While "Flavor" is very subjective, and each country that grows mangoes is very nationalistic, these are the mango varieties that are the most sought after around the world because of sweetnesss (Brix) and demand.

The Chaunsa has a Brix rating in the 22 degree level which is unheard of!
Carabao claims to be the sweetest mango in the world and was able to register this in the Guiness book of world records.
Perhaps it is time for a GLOBAL taste test ???

In alphabetical order by Country....



Alphonso (mango)
From Wikipedia, the free encyclopedia

Alphonso (हापुस Haapoos in Marathi, હાફુસ in Gujarati, ಆಪೂಸ್ Aapoos in Kannada) is a mango cultivar that is considered by many[who?] to be one of the best in terms of sweetness, richness and flavor. 

It has considerable shelf life of a week after it is ripe making it exportable.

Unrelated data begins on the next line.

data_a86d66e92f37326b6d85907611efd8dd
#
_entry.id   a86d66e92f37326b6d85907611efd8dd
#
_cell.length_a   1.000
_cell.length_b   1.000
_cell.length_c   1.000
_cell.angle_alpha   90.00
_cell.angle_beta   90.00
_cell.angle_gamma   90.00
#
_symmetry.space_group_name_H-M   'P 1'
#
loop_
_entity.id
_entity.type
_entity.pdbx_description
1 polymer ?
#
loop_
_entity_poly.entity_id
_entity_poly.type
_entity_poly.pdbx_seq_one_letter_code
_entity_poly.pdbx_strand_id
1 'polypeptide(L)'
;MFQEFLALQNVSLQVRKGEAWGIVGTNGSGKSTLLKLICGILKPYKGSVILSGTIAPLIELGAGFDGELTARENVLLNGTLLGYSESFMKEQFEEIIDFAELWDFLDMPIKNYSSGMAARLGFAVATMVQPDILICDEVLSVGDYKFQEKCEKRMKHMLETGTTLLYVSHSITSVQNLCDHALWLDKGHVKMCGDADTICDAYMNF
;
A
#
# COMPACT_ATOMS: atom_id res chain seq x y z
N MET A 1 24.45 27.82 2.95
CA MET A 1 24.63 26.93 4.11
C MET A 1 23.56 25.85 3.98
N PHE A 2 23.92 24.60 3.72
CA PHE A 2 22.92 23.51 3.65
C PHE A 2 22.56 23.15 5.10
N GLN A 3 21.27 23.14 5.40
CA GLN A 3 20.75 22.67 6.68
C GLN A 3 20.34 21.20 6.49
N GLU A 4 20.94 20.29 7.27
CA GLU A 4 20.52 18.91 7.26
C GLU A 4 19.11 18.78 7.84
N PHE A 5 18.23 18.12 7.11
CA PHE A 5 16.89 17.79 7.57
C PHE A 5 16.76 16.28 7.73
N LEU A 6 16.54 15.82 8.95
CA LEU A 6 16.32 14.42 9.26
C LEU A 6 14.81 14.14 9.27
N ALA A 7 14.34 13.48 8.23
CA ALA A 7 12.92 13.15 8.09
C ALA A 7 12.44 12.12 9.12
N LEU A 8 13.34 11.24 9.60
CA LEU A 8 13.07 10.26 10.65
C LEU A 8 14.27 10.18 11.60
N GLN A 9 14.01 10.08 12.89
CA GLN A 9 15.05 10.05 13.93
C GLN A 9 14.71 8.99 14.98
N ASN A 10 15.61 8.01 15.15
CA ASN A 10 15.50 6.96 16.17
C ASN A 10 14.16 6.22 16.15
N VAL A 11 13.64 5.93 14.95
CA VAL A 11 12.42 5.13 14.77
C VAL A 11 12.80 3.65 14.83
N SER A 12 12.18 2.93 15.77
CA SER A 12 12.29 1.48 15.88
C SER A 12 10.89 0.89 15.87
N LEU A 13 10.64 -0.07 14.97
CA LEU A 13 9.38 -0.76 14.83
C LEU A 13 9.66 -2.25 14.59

It is also one of the most expensive kinds of mango and is grown mainly in Kokan region of western India.

 It is in season April through May and the fruit wei…

INDIA 2016 : Mango production in state likely to take a hit this year

TNN | May 22, 2016, 12.32 PM IST

Mangaluru: Vagaries of nature is expected to take a toll on the production of King of Fruits - Mango - in Karnataka this year. A combination of failure of pre-monsoon showers at the flowering and growth stage and spike in temperature in mango growing belt of the state is expected to limit the total production of mango to an estimated 12 lakh tonnes in the current season as against 14 lakh tonnes in the last calendar year.